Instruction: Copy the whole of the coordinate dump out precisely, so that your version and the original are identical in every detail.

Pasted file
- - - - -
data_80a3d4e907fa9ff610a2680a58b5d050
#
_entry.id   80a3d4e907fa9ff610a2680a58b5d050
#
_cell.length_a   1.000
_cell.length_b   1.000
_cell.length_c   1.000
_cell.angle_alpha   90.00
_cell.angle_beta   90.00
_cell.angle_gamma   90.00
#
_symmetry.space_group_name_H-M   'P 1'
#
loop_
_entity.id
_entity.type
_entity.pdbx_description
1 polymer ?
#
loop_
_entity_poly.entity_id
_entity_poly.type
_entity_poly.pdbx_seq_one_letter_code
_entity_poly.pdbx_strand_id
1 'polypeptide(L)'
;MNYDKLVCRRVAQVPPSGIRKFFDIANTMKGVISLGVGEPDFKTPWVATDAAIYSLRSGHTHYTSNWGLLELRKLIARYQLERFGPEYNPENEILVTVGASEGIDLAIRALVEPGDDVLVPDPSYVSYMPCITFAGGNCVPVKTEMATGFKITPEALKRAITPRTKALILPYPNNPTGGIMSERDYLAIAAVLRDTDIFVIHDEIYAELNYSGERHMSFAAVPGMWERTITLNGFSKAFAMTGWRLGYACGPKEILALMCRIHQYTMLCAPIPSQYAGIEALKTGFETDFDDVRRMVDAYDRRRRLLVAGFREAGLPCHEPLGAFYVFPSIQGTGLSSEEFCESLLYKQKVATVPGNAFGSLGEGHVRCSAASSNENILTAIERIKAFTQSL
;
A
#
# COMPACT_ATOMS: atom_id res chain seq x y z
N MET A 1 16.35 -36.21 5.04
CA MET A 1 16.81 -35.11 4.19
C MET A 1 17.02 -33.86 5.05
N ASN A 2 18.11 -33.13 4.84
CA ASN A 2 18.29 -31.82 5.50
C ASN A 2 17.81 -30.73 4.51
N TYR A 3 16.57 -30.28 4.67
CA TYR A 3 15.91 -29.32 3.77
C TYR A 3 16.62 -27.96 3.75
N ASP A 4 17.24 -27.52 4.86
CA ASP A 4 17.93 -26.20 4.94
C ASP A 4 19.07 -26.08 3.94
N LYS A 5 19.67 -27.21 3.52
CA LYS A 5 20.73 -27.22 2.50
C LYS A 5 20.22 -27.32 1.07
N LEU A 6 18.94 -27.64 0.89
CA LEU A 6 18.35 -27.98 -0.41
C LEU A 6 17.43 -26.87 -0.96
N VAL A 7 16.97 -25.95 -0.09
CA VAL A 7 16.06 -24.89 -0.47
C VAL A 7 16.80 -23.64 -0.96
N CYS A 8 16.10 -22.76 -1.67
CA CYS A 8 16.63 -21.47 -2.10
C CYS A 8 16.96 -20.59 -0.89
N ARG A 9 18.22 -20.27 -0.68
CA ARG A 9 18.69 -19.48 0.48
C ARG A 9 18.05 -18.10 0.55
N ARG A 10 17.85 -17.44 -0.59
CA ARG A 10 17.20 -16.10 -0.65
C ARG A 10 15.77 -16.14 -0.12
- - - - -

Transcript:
data_80a3d4e907fa9ff610a2680a58b5d050
#
_entry.id   80a3d4e907fa9ff610a2680a58b5d050
#
_cell.length_a   1.000
_cell.length_b   1.000
_cell.length_c   1.000
_cell.angle_alpha   90.00
_cell.angle_beta   90.00
_cell.angle_gamma   90.00
#
_symmetry.space_group_name_H-M   'P 1'
#
loop_
_entity.id
_entity.type
_entity.pdbx_description
1 polymer ?
#
loop_
_entity_poly.entity_id
_entity_poly.type
_entity_poly.pdbx_seq_one_letter_code
_entity_poly.pdbx_strand_id
1 'polypeptide(L)'
;MNYDKLVCRRVAQVPPSGIRKFFDIANTMKGVISLGVGEPDFKTPWVATDAAIYSLRSGHTHYTSNWGLLELRKLIARYQLERFGPEYNPENEILVTVGASEGIDLAIRALVEPGDDVLVPDPSYVSYMPCITFAGGNCVPVKTEMATGFKITPEALKRAITPRTKALILPYPNNPTGGIMSERDYLAIAAVLRDTDIFVIHDEIYAELNYSGERHMSFAAVPGMWERTITLNGFSKAFAMTGWRLGYACGPKEILALMCRIHQYTMLCAPIPSQYAGIEALKTGFETDFDDVRRMVDAYDRRRRLLVAGFREAGLPCHEPLGAFYVFPSIQGTGLSSEEFCESLLYKQKVATVPGNAFGSLGEGHVRCSAASSNENILTAIERIKAFTQSL
;
A
#
# COMPACT_ATOMS: atom_id res chain seq x y z
N MET A 1 16.35 -36.21 5.04
CA MET A 1 16.81 -35.11 4.19
C MET A 1 17.02 -33.86 5.05
N ASN A 2 18.11 -33.13 4.84
CA ASN A 2 18.29 -31.82 5.50
C ASN A 2 17.81 -30.73 4.51
N TYR A 3 16.57 -30.28 4.67
CA TYR A 3 15.91 -29.32 3.77
C TYR A 3 16.62 -27.96 3.75
N ASP A 4 17.24 -27.52 4.86
CA ASP A 4 17.93 -26.20 4.94
C ASP A 4 19.07 -26.08 3.94
N LYS A 5 19.67 -27.21 3.52
CA LYS A 5 20.73 -27.22 2.50
C LYS A 5 20.22 -27.32 1.07
N LEU A 6 18.94 -27.64 0.89
CA LEU A 6 18.35 -27.98 -0.41
C LEU A 6 17.43 -26.87 -0.96
N VAL A 7 16.97 -25.95 -0.09
CA VAL A 7 16.06 -24.89 -0.47
C VAL A 7 16.80 -23.64 -0.96
N CYS A 8 16.10 -22.76 -1.67
CA CYS A 8 16.63 -21.47 -2.10
C CYS A 8 16.96 -20.59 -0.89
N ARG A 9 18.22 -20.27 -0.68
CA ARG A 9 18.69 -19.48 0.48
C ARG A 9 18.05 -18.10 0.55
N ARG A 10 17.85 -17.44 -0.59
CA ARG A 10 17.20 -16.10 -0.65
C ARG A 10 15.77 -16.14 -0.12